*** Another enthusiasm gap -- over the Census: Could Republicans' anti-government sentiments end up costing them congressional seats after the Census? Check out this Houston Chronicle article: "As of Friday afternoon, only 27 percent of Texas households had filled in and returned their census forms — well below the national average of 34 percent — according to computer data from the U.S. Census Bureau… In Texas, some of the counties with the lowest census return rates are among the state's most Republican, including Briscoe County in the Panhandle, 8 percent; King County, near Lubbock, 5 percent; Culberson County, near El Paso, 11 percent; and Newton County, in deep East Texas, 18 percent."

*** Crist vs. Rubio: Yesterday's televised Crist-Rubio debate wasn't your normal first debate, where the candidates refrain from engaging. Rubio was really debating the Obama administration more than Crist, casting himself as someone who would stand up to President Obama in the U.S. Senate, a la Jim DeMint. "People are looking for leaders that will go to Washington, D.C. and stand up to this agenda and offer a clear alternative," Rubio said. Crist, meanwhile, described himself as a "pragmatic, commonsense conservative" who would be more of a Lindsey Graham than a DeMint. The current Florida governor also questioned Rubio's commitment to serving the public. "I view public service as a calling, something that you do to try to help other people," Crist said. "Unfortunately, recent news accounts in Florida have come out that indicate, in fact, that Speaker Rubio views public service as a way to enhance his personal enrichment. And that's just wrong."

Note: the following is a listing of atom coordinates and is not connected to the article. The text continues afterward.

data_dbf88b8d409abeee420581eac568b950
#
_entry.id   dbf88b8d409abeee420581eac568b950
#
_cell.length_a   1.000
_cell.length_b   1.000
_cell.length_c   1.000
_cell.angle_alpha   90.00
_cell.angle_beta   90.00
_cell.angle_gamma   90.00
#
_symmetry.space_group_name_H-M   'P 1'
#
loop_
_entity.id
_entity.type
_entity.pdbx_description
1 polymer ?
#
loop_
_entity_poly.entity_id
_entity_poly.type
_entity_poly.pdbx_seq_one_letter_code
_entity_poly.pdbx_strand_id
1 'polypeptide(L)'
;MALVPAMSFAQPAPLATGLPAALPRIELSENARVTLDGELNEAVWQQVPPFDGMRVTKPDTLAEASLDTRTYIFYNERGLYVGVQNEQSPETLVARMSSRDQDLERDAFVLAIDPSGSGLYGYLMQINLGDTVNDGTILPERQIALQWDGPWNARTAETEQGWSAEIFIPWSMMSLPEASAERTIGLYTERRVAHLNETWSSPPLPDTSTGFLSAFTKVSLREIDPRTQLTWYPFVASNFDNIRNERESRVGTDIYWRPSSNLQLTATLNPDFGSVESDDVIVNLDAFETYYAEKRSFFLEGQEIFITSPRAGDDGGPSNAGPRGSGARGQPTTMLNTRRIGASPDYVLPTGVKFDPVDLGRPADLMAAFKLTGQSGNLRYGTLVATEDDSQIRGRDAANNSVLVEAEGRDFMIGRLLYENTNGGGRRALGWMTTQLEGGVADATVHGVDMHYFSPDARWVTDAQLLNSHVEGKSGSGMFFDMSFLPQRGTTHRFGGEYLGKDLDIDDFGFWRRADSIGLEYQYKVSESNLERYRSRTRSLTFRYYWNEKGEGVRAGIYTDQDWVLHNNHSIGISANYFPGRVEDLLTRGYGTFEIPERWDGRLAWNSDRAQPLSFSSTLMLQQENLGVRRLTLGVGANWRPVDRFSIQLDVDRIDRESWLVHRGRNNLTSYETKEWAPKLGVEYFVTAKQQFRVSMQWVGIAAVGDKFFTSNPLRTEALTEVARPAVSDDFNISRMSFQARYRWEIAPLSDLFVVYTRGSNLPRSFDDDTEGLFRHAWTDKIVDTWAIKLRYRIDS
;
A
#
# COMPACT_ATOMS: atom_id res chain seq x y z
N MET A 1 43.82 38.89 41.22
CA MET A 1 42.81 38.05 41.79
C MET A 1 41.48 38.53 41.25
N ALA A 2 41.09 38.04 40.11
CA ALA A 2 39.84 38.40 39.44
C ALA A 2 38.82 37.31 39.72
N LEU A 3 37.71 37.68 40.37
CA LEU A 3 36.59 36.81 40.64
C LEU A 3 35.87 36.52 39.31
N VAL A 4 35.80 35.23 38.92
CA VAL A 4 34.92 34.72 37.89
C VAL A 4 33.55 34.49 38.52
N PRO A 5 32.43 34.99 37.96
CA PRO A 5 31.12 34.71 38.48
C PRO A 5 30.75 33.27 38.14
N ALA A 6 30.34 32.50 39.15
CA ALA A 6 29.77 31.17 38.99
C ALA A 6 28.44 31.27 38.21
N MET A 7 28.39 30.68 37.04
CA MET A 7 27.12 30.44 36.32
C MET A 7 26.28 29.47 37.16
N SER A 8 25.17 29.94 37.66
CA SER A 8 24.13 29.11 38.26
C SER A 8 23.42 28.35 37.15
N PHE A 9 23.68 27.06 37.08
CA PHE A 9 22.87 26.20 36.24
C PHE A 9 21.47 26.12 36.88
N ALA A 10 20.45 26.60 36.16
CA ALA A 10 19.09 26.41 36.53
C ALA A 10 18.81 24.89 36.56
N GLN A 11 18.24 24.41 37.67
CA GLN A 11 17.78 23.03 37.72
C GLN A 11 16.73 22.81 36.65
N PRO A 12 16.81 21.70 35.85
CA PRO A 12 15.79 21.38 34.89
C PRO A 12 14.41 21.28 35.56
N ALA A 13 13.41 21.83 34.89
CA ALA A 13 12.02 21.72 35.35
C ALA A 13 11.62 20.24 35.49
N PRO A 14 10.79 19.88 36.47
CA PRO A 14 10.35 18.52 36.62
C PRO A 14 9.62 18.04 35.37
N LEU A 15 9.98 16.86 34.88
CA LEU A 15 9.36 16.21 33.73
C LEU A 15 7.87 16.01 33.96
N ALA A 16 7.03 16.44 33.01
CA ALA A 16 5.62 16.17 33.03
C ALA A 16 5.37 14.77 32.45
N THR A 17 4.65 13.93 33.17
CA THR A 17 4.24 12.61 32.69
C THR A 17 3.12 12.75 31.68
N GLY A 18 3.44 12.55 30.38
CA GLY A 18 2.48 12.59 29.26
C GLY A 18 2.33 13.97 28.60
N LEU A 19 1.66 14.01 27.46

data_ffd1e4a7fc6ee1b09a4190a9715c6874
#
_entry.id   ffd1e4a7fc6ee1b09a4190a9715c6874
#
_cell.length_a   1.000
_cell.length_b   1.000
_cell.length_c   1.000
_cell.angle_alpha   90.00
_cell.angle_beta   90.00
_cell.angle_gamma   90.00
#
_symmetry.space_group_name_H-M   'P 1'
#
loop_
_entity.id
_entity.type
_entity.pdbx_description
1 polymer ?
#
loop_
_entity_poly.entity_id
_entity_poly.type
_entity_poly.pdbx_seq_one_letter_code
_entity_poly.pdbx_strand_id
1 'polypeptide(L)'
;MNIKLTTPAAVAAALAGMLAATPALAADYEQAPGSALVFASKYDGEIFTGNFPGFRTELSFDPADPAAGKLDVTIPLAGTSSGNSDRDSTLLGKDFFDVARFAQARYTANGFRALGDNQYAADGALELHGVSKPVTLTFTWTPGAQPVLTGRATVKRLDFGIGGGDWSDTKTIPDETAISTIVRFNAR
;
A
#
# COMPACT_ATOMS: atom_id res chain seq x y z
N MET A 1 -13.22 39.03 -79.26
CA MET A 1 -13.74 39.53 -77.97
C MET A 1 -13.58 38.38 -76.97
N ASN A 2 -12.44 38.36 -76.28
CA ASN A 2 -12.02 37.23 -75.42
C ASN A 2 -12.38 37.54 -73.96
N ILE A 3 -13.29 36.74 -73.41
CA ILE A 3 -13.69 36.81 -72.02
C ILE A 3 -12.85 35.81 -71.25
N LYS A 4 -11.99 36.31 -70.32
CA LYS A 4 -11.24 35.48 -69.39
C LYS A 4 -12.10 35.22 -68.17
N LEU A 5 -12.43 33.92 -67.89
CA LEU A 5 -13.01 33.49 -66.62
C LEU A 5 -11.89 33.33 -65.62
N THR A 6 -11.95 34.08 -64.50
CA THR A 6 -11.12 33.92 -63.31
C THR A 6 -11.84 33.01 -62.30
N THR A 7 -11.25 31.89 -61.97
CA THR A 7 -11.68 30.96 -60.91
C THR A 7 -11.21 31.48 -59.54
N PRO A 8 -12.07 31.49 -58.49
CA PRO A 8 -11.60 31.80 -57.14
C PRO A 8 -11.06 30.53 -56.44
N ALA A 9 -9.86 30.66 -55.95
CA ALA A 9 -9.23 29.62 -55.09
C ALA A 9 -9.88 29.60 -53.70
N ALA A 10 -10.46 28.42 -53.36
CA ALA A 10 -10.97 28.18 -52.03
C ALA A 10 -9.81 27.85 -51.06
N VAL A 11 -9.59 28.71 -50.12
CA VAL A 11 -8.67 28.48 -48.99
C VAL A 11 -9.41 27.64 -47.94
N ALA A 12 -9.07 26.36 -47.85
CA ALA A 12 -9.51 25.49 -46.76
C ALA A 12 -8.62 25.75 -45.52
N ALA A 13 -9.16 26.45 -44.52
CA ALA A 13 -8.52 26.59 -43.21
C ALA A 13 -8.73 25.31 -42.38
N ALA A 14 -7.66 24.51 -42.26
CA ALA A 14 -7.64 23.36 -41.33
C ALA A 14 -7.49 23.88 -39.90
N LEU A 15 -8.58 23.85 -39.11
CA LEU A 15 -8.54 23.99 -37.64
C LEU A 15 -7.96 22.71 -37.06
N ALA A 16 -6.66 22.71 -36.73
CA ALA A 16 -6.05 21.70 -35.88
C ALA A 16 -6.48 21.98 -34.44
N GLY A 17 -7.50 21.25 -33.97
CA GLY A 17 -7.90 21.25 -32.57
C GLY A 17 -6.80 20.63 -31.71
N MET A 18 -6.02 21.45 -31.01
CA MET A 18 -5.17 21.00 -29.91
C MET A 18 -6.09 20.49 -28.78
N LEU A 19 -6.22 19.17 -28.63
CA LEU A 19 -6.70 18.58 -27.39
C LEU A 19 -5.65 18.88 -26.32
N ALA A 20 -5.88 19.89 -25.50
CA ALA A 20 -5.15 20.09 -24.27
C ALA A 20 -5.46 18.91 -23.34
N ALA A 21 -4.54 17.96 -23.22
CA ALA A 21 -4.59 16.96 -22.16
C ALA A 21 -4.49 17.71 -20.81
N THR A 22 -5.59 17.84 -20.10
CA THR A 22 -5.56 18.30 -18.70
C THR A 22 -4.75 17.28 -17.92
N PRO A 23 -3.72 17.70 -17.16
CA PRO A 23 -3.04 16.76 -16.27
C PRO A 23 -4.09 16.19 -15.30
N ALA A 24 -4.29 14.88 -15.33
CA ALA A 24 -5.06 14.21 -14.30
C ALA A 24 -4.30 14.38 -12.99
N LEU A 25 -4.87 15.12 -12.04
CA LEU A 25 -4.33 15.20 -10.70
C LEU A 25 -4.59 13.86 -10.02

*** Crist's back against the wall: Perhaps the biggest reason why Rubio is leading this GOP primary is because Republicans see opposition to Obama (DeMint-ism) more important than pragmatic conservatism (Graham-ism). In fact, Crist certainly acted like a candidate who is trailing by double digits and has his back against the wall. Was Rubio ready for prime time? Eye of the beholder. What we do know is this election is going to be nasty over the next five months, and the beneficiary might be Democratic candidate Kendrick Meek.

*** Tea time: The AP says that on Saturday, at least 9,000 Tea Party folks gathered in tiny Searchlight, NV -- Harry Reid's hometown -- to hear Sarah Palin speak and to drum up support to defeat Reid in November. Palin told them the big-government, big-debt spending spree of the Senate majority leader, Obama and House Speaker Nancy Pelosi is over. 'You're fired!' Palin said." Interestingly, the Washington Post's Cillizza reports that Democratic consultant Craig Varoga has formed a PAC to target candidates who run under the Tea Party banner. "Americans need to confront the dangerous ideas of the tea party movement head on, without any fear, before they gain any additional traction in the legislative process or the 2010 elections," Varoga told Cillizza. More: "Varoga added that the group planned to concentrate its efforts, which are likely to include television and radio ads, on 12 to 15 races where a candidate affiliated with the tea party is running."

*** More midterm news: In California, Meg Whitman has a new TV ad, in which she says that California needs to be run more like a business… Also the San Jose Mercury News (hat tip: Taegan Goddard) reports that Whitman has spent more than $4 per second so far this year. Wow…. And in Illinois, Gov. Pat Quinn announced that his preferring running mate is Sheila Simon, daughter of the late Paul Simon.

Countdown to IN, NC, and OH primaries: 36 days
Countdown to NE and WV primaries: 43 days
Countdown to AR, KY, OR and PA primaries: 50 days
Countdown to Election Day 2010: 218 days